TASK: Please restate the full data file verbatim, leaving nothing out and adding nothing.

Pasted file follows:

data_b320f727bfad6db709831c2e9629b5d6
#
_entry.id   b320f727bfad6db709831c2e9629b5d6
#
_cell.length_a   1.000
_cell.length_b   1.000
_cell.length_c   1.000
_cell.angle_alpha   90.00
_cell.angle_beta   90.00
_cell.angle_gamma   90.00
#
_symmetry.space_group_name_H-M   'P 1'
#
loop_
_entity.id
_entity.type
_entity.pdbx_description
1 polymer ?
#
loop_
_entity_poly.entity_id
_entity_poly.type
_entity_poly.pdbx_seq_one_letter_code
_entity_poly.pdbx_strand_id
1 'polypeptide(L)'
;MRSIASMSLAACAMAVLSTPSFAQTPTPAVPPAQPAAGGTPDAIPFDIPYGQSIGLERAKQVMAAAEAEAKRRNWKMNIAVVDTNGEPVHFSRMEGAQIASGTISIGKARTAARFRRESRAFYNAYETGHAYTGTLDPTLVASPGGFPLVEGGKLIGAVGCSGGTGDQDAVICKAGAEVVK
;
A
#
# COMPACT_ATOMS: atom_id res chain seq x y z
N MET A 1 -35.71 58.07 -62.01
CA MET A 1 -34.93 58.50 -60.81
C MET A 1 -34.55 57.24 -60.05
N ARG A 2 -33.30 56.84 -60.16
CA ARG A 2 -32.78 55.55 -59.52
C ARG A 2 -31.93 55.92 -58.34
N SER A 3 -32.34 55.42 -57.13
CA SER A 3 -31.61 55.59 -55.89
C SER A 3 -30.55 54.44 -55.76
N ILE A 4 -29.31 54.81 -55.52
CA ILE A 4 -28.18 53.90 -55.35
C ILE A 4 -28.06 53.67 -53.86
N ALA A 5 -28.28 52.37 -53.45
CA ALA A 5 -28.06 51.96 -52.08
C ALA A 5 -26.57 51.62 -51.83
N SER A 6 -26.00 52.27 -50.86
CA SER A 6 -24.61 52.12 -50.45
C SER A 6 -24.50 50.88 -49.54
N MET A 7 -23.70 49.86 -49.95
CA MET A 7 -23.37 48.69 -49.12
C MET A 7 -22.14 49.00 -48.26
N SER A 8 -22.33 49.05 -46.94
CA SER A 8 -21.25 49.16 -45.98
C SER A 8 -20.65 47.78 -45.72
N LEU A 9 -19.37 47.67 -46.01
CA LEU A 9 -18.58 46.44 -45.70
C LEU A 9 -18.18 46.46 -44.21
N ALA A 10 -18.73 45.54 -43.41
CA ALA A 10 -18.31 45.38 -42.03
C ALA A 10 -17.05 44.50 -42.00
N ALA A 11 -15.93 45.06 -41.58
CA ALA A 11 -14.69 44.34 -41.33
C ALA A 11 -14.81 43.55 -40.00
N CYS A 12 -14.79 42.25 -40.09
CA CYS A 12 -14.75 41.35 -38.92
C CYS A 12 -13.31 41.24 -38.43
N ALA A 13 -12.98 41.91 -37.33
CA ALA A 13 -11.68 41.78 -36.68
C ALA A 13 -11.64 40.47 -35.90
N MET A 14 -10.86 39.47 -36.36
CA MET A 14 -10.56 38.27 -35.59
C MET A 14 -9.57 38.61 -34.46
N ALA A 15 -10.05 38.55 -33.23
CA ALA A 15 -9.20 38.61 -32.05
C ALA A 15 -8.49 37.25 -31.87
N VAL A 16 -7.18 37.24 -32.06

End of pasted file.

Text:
data_b320f727bfad6db709831c2e9629b5d6
#
_entry.id   b320f727bfad6db709831c2e9629b5d6
#
_cell.length_a   1.000
_cell.length_b   1.000
_cell.length_c   1.000
_cell.angle_alpha   90.00
_cell.angle_beta   90.00
_cell.angle_gamma   90.00
#
_symmetry.space_group_name_H-M   'P 1'
#
loop_
_entity.id
_entity.type
_entity.pdbx_description
1 polymer ?
#
loop_
_entity_poly.entity_id
_entity_poly.type
_entity_poly.pdbx_seq_one_letter_code
_entity_poly.pdbx_strand_id
1 'polypeptide(L)'
;MRSIASMSLAACAMAVLSTPSFAQTPTPAVPPAQPAAGGTPDAIPFDIPYGQSIGLERAKQVMAAAEAEAKRRNWKMNIAVVDTNGEPVHFSRMEGAQIASGTISIGKARTAARFRRESRAFYNAYETGHAYTGTLDPTLVASPGGFPLVEGGKLIGAVGCSGGTGDQDAVICKAGAEVVK
;
A
#
# COMPACT_ATOMS: atom_id res chain seq x y z
N MET A 1 -35.71 58.07 -62.01
CA MET A 1 -34.93 58.50 -60.81
C MET A 1 -34.55 57.24 -60.05
N ARG A 2 -33.30 56.84 -60.16
CA ARG A 2 -32.78 55.55 -59.52
C ARG A 2 -31.93 55.92 -58.34
N SER A 3 -32.34 55.42 -57.13
CA SER A 3 -31.61 55.59 -55.89
C SER A 3 -30.55 54.44 -55.76
N ILE A 4 -29.31 54.81 -55.52
CA ILE A 4 -28.18 53.90 -55.35
C ILE A 4 -28.06 53.67 -53.86
N ALA A 5 -28.28 52.37 -53.45
CA ALA A 5 -28.06 51.96 -52.08
C ALA A 5 -26.57 51.62 -51.83
N SER A 6 -26.00 52.27 -50.86
CA SER A 6 -24.61 52.12 -50.45
C SER A 6 -24.50 50.88 -49.54
N MET A 7 -23.70 49.86 -49.95
CA MET A 7 -23.37 48.69 -49.12
C MET A 7 -22.14 49.00 -48.26
N SER A 8 -22.33 49.05 -46.94
CA SER A 8 -21.25 49.16 -45.98
C SER A 8 -20.65 47.78 -45.72
N LEU A 9 -19.37 47.67 -46.01
CA LEU A 9 -18.58 46.44 -45.70
C LEU A 9 -18.18 46.46 -44.21
N ALA A 10 -18.73 45.54 -43.41
CA ALA A 10 -18.31 45.38 -42.03
C ALA A 10 -17.05 44.50 -42.00
N ALA A 11 -15.93 45.06 -41.58
CA ALA A 11 -14.69 44.34 -41.33
C ALA A 11 -14.81 43.55 -40.00
N CYS A 12 -14.79 42.25 -40.09
CA CYS A 12 -14.75 41.35 -38.92
C CYS A 12 -13.31 41.24 -38.43
N ALA A 13 -12.98 41.91 -37.33
CA ALA A 13 -11.68 41.78 -36.68
C ALA A 13 -11.64 40.47 -35.90
N MET A 14 -10.86 39.47 -36.36
CA MET A 14 -10.56 38.27 -35.59
C MET A 14 -9.57 38.61 -34.46
N ALA A 15 -10.05 38.55 -33.23
CA ALA A 15 -9.20 38.61 -32.05
C ALA A 15 -8.49 37.25 -31.87
N VAL A 16 -7.18 37.24 -32.06